Category Why Mars

Von Braun and Life to Mars

In the 1950s, a former German rocket engineer, working on missiles for the U. S. Defense Department, began writing about and advocating human spaceflight to Mars. To be sure, there would be gradual steps to Mars, said Wernher von Braun in a series of articles in Colliers, a high-circulation magazine at the time. He painted a sequence of technical developments over years. Between 1952 and 1954, von Braun proclaimed that there would first be a spaceship, then a space station, and then a trip to the Moon. But Mars was the ultimate destiny for human spaceflight, although such a voyage might not come for many decades. Von Braun, an engineer, whose brilliance was matched by his passion for ex­ploration, believed that advances in rocketry would someday make extending human life to Mars possible. Von Braun’s stepping-stone approach to Mars was called by some “the von Braun paradigm.”4

Von Braun subsequently expanded the articles into four books. In his 1956 book (coauthored by Willy Ley) he assumed that plant life would greet visitors from Earth. However, it was not life on Mars that most interested von Braun; it was developing technology to take human beings to Mars that he craved.5 For scientists and engineers who wanted to know if life existed on Mars or humans could get to Mars, there was a barrier before 1957. Technology to escape Earth’s gravity did not exist—or at least had not been demonstrated—prior to Sputnik. The Soviet Union in 1957 opened the space frontier in a move that shocked the United States and the world. All of a sudden, dreams about space exploration came closer to reality.

All the same, the two motivations to explore Mars proved a double-edged sword for Mars advocates. The von Braun approach was pursued initially by engineers who emphasized developing technology to take humanity into space. The intellectual descendants of Lowell were scientists interested in discovering life through robotic means. The scientists were mainly users of space technol­ogy, not developers. The relation between the robotic program and the human spaceflight advocates was problematic from the outset. The engineers behind human spaceflight wanted to go to the Moon. They wanted to go to Mars too, but the Moon came first, since getting there was their immediate interest, and the von Braun stepping-stone approach was a method to which they subscribed. Many scientists did not find the Moon particularly interesting, especially those anxious to discover extraterrestrial life. They looked to explore Mars via robotic means for quicker answers to the question, are we alone? The interests were different, and so were the priorities of the two advocacy communities.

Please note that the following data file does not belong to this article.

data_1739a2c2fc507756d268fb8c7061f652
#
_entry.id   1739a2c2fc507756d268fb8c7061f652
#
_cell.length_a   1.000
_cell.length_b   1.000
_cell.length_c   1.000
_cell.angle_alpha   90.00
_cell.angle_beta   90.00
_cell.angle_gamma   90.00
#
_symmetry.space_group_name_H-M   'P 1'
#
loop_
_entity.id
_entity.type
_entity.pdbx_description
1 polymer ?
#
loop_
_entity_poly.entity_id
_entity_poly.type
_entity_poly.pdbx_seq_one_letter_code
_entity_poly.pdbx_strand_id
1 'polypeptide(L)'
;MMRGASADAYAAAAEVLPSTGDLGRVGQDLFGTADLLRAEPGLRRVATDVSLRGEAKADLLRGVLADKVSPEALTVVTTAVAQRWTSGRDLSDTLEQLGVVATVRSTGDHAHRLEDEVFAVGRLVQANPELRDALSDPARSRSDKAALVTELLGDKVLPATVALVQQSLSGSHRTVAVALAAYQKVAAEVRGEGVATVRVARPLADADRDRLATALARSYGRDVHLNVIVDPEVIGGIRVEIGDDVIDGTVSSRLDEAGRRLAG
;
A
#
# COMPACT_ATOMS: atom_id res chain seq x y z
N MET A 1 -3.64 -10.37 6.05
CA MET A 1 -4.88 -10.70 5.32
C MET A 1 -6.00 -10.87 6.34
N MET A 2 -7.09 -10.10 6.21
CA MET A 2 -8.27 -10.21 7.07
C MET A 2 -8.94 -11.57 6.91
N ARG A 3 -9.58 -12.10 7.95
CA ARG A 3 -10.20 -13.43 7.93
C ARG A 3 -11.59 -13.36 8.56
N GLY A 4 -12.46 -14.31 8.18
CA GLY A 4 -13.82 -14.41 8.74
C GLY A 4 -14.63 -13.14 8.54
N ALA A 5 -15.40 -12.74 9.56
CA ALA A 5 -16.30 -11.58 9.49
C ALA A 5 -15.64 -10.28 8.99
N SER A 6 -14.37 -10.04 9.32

Thus, there was a long dual legacy of fascination with Mars. But to get started in answering this call required going beyond scientists and engineers, to politi­cians. Exploration required a strong additional stimulus, because government

would have to get involved in a substantial way and spend a great deal of money. Just to take an initial step in the Red Planet’s direction would require political will, organization, and the push of a large program. What would get politicians aboard? Which agency in government would take the lead in managing space policy?

The Fall of Mars

The problem was that Carter’s budget, released at the beginning of 1979, had no money for any new planetary missions. Although holding back on Mars—about which there was still division as to what to propose in the near term—NASA had hoped to begin work on a mission to Venus, as well as one to Halley’s Comet. The Halley’s Comet mission was seen as an opportunity to take advantage of Halley’s once-in-a-generation return to Earth’s vicinity. When Carter elimi­nated any new start in planetary science, NASA had to accommodate Venus, Halley’s Comet, and Mars within a budgetary category allowing discretionary spending for exploring possible future work. That category now was taxed to the full and then some. Hinners and Murray had to decide on priorities, and Mars gave way to Venus and Halley’s Comet.33

Abruptly, almost all work was cancelled at JPL on Mars. “We are not cutting back on Mars work because of diminishing interest in Mars or in the follow-up [to the Viking] mission,” said Geoffrey Briggs, who had taken over as acting director of the Office of Space Science and Applications’s Planetary Division. “Although the planning and design of a new Mars mission is being reduced to a fairly low level, we will be maintaining to a much higher level the analysis of Viking Mars data we now have.”34

Steve Squyres, a recent Cornell PhD, who had been inspired by Sagan and other Viking researchers, ran into contrary advice from various senior plan­etary scientists. “Don’t focus on Mars,” he was told. It was a career “risk,” they said.35 The atmosphere at JPL was such that many scientists were discouraged from pursuing Mars work. John Beckman, planetary program manager at JPL, declared, “Our knowledge of Mars now vastly outreaches our knowledge of Venus and other planets, and it’s time to even up our knowledge and balance our approach.” He said he doubted NASA would get back to Mars until the 1990s.36 Daniel McCleese, a young scientist at JPL, recalls that when he talked up Mars, “I ran into a very, very strong pushback from NASA, along the lines of ‘We’ve gone to Mars with Viking. It is a dead planet, no longer very interesting to NASA, and we are headed for the outer planets.’ ”37